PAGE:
NE Leg: Prison reform debate hinges on four proposed items
LINCOLN, Neb. (KOLN) - Nebraska state senators are debating for the first time as a full body on legislation that would bring prison reform to the state. LB920 is a collection of new policies that would make big changes to Nebraska’s corrections system.
That debate went well into the night Wednesday with hours of testimony from all sides.
It was introduced by Senator Steve Lathrop, who is the chair of the Judiciary Committee.
“We aren’t just in an overcrowding emergency, even if we built additional capacity and closed a dilapidated penitentiary, we will not be out of the overcrowding emergency,” Lathrop said. “We will not have addressed overcrowding we will have built additional capacity as we have tried to no avail.”
As of right now, the bill covers three broad categories, including alternatives to prison, like creating more problem-solving courts like DUI courts. It also covers sentencing changes that would discourage the use of mandatory minimum sentences for non-violent felons, as well as expanding programming and services for inmates for things like earning parole.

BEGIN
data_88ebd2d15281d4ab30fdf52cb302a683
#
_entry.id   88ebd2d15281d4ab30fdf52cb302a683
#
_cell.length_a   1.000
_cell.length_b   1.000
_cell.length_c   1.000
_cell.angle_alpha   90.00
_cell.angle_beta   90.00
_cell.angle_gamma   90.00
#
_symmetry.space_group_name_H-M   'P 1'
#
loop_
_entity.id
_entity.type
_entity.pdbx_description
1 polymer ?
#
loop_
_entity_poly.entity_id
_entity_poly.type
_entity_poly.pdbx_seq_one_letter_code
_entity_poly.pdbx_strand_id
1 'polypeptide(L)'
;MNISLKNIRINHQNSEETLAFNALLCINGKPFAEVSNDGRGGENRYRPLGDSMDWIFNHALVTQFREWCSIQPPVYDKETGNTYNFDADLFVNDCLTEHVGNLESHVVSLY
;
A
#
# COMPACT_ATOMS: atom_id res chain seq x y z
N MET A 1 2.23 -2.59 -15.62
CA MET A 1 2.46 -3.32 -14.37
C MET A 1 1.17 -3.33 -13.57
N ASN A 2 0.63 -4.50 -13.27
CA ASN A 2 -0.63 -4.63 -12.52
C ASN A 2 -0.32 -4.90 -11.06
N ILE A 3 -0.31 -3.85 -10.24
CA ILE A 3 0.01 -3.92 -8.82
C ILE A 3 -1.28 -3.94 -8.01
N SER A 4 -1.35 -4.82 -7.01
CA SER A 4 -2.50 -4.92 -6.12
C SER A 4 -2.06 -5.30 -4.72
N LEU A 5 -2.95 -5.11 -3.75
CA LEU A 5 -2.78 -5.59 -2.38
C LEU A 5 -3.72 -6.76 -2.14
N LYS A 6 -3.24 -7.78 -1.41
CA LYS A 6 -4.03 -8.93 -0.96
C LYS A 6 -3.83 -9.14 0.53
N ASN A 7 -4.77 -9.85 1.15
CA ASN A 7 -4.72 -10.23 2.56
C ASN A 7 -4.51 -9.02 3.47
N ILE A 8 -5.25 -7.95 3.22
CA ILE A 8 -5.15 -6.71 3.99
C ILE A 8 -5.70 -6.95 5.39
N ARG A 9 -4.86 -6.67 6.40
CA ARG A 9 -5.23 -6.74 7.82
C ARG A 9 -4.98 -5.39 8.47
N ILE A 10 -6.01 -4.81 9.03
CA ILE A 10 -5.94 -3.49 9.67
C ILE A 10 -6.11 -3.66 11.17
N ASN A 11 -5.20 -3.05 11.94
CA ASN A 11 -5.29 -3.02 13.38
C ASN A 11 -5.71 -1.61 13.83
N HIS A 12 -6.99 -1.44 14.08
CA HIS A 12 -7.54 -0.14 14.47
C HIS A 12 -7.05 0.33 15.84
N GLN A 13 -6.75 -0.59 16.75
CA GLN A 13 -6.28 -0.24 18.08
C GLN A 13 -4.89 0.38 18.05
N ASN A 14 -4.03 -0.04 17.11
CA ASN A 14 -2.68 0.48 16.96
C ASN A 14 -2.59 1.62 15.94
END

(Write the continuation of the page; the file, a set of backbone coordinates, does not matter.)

Much of Wednesday night’s debate was about an amendment that would shave off some items in the bill. That amendment was introduced by Lincoln Senator Suzanne Geist.
“I contend that instead of changing sentencing, changing penalties, that we focus at a time when we have money coming into the state, we focus on that, so we can help our inmates actually get better and what better means is you don’t return to prison,” Geist said.
The amendment would cut four of the proposed 21 items in the current bill. Those cuts include creating a geriatric parole mechanism for inmates 70 and older, modifying drug possession penalties and discouraging the use of mandatory minimum sentences for non-violent felonies.
In response to the amendment and only keeping the remaining 17 items in the bill, those who support LB920 said it’s not enough.
“Just because there are 17 of them that doesn’t make them a majority of the solution,” Lathrop said. “They represent like a 4% difference in our population trajectory if we added them all up, it doesn’t get it done.”
Many senators who testified in support of that amendment, also pointed to a proposed $236 million new prison that would bring 1,512 beds to the system.
Wednesday’s legislative session ended just after 10 p.m. with no motion to vote on either the proposed amendment, or LB920.
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